awaiting trial under the care of their parents and under

the supervision of probation officers are provided with

a family environment which will enhance the wellbeing of

those children. It should be noted that out of those 379

children, 188 had their cases eventually withdrawn in

court. This means that 188 children could have been in
24 May 2002                                  Page 151 of 176


prison awaiting trail for a year or longer and could

have had their lives totally disrupted and their

schooling interrupted only to have the charges

ultimately withdrawn.



My department has plans to replicate this programme

throughout the country, especially in rural areas where

these services are inadequate.



The decision to place a child under family care must

obviously be carefully weighed against the concerns of

safety and security of the community, and the process of

assessment is essential in this regard.



This process will require that we work in partnership

with families, law enforcement agencies, courts and

indeed society as a whole. The passing of the Probation

Services Amendment Bill will pave the way for the Child

Justice Bill, which was approved by Cabinet in November

last year and is due to be introduced in Parliament in

the very near future.



The Probation Services Amendment Bill will provide legal

certainty to innovative practices and practitioners who
24 May 2002                                     Page 152 of 176


have been doing their best to provide a progressive and

effective service. It will help to ensure equality of

service provision so that all children in South Africa,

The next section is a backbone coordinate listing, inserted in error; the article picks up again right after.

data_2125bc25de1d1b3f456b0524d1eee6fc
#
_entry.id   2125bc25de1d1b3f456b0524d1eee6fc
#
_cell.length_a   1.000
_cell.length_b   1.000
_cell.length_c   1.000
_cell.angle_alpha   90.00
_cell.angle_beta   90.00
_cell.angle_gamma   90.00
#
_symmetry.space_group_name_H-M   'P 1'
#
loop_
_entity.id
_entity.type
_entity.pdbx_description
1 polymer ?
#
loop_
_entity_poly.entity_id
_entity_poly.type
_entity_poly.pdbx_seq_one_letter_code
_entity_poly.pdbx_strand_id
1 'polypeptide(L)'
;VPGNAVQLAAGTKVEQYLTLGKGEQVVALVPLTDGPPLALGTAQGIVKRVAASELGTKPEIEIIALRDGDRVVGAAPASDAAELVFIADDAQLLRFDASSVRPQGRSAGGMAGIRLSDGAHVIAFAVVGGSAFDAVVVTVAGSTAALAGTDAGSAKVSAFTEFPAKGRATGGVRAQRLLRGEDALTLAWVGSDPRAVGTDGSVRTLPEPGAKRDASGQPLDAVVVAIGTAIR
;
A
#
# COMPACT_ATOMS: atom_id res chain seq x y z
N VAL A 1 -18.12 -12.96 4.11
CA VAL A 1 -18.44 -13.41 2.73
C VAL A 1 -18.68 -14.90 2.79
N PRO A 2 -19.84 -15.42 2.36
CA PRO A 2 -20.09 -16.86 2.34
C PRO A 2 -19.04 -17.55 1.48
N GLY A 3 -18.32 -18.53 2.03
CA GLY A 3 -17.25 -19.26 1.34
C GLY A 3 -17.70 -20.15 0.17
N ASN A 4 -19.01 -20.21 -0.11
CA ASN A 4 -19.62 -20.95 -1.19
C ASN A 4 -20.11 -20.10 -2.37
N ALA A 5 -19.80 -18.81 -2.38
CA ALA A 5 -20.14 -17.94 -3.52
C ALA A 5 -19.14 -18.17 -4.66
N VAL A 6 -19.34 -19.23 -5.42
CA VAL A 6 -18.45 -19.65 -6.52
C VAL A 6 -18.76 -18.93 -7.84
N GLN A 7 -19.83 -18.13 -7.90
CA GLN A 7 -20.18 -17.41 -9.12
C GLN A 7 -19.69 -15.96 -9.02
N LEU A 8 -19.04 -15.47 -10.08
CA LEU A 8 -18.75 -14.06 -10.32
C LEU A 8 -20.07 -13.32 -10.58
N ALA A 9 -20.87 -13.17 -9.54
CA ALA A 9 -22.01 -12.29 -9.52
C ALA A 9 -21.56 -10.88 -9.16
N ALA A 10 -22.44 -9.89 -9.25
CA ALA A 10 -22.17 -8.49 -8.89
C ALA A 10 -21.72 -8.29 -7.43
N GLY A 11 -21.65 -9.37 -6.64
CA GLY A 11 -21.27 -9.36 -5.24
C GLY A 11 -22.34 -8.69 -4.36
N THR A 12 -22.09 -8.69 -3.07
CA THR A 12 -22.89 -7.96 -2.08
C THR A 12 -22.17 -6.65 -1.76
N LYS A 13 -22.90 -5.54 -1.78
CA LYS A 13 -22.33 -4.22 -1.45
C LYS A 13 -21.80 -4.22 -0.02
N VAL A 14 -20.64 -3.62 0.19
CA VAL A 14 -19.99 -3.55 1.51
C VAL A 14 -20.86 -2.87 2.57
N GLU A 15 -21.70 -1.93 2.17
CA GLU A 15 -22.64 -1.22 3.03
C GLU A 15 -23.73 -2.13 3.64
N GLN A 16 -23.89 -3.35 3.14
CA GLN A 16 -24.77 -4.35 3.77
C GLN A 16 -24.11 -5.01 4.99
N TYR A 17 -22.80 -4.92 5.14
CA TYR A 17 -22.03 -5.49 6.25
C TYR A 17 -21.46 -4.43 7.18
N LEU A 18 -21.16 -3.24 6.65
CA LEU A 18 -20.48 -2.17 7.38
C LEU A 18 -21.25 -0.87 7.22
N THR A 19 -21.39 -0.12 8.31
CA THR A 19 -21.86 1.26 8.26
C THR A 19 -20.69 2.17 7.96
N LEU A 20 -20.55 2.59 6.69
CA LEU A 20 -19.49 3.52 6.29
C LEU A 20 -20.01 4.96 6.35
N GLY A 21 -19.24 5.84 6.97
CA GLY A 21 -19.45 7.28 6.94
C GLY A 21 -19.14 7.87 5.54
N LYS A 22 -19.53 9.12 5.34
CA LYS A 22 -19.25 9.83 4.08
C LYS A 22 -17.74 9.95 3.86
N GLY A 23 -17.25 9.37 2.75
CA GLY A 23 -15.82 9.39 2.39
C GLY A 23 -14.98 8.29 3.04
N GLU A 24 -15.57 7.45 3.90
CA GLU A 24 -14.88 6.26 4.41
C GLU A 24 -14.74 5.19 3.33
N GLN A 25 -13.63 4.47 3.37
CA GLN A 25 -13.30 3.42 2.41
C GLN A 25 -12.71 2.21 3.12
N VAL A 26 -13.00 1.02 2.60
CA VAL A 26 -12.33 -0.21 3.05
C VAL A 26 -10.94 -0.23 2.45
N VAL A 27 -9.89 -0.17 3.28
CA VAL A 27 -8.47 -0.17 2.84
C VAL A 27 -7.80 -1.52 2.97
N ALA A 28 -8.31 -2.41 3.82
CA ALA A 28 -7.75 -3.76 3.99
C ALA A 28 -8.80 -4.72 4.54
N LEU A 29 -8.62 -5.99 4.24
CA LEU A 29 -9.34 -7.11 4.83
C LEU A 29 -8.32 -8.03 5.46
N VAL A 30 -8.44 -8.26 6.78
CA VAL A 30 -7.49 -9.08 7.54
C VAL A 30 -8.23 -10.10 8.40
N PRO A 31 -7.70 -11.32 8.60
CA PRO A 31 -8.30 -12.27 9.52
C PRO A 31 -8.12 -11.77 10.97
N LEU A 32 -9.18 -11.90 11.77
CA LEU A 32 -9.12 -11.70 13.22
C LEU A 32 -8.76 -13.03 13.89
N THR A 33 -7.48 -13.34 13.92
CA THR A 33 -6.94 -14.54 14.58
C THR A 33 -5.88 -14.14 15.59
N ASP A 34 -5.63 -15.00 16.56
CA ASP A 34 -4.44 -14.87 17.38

as well as adults requiring assistance, may be provided

with services of high quality. We must work together to

ensure that South Africa's children come first.

[Applause.]



Mr J SELFE: Chairperson, I would like at the outset to

apologise for the fact that my colleague the hon Sandy

Kalyan is unable to be here today. She asked me to speak

on her behalf and it is indeed a privilege to

participate in this debate on such an important topic.



Everybody who lives in South Africa is aware of the

abnormally high levels of criminality in our society.

Many criminals, particularly here in the Western Cape,

become involved in gangs and crime at a very early age,

sometimes as early as 10 years of age. By their late

teens thse people are hardened criminals, like Renaldo

Miller, who, at the age of 17, raped and murdered six-

year-old Samantha Isaacs in Lavender Hill.
24 May 2002                                  Page 153 of 176


This sort of thing happens every single day in all our

communities across South Africa. The Minister has

referred to this as a serious problem. It is not only a

serious problem; it is a tragic problem that really

undermines the whole social fabric of our society.



Renaldo Miller has appropriately been sentenced to two

terms of life imprisonment. The question is whether, in

different circumstances and with early intervention, the

tragic murder of Samantha Isaacs could have been

avoided.



The Constitution and other legislation guarantee the

rights of children, and one of these rights is only to

be imprisoned or detained as a measure of last resort.

One of the major reasons for this is to prevent the

contamination of first-time offenders by other, more

hardened, criminals. As the Minister has said, many of

these first-time offenders have their cases withdrawn in

any event.



This is one of the things that this Bill seeks to

achieve: early intervention and assessment of juvenile

criminals with a view to breaking the cycle of
24 May 2002                                  Page 154 of 176


criminality. For these reasons, we welcome the

amendments. However, we have some misgivings about the

practicality of giving effect in particular to the

provisions of the new section 4B.



The department of social services assured the committee

that at least 80 assistant probation officers will

shortly be appointed countrywide, and that where there

are no probation officers, social workers can assess

children. The reality is - and I think we all need to

accept it - that 80 assistant probation officers for the

entire country is probably too few.



We are worried that staff shortages will mean that

assessments will take longer than 48 hours, and that

will mean that either a child is released without an

assessment, or the child will be detained for a longer

period, exposing them to precisely the criminal gang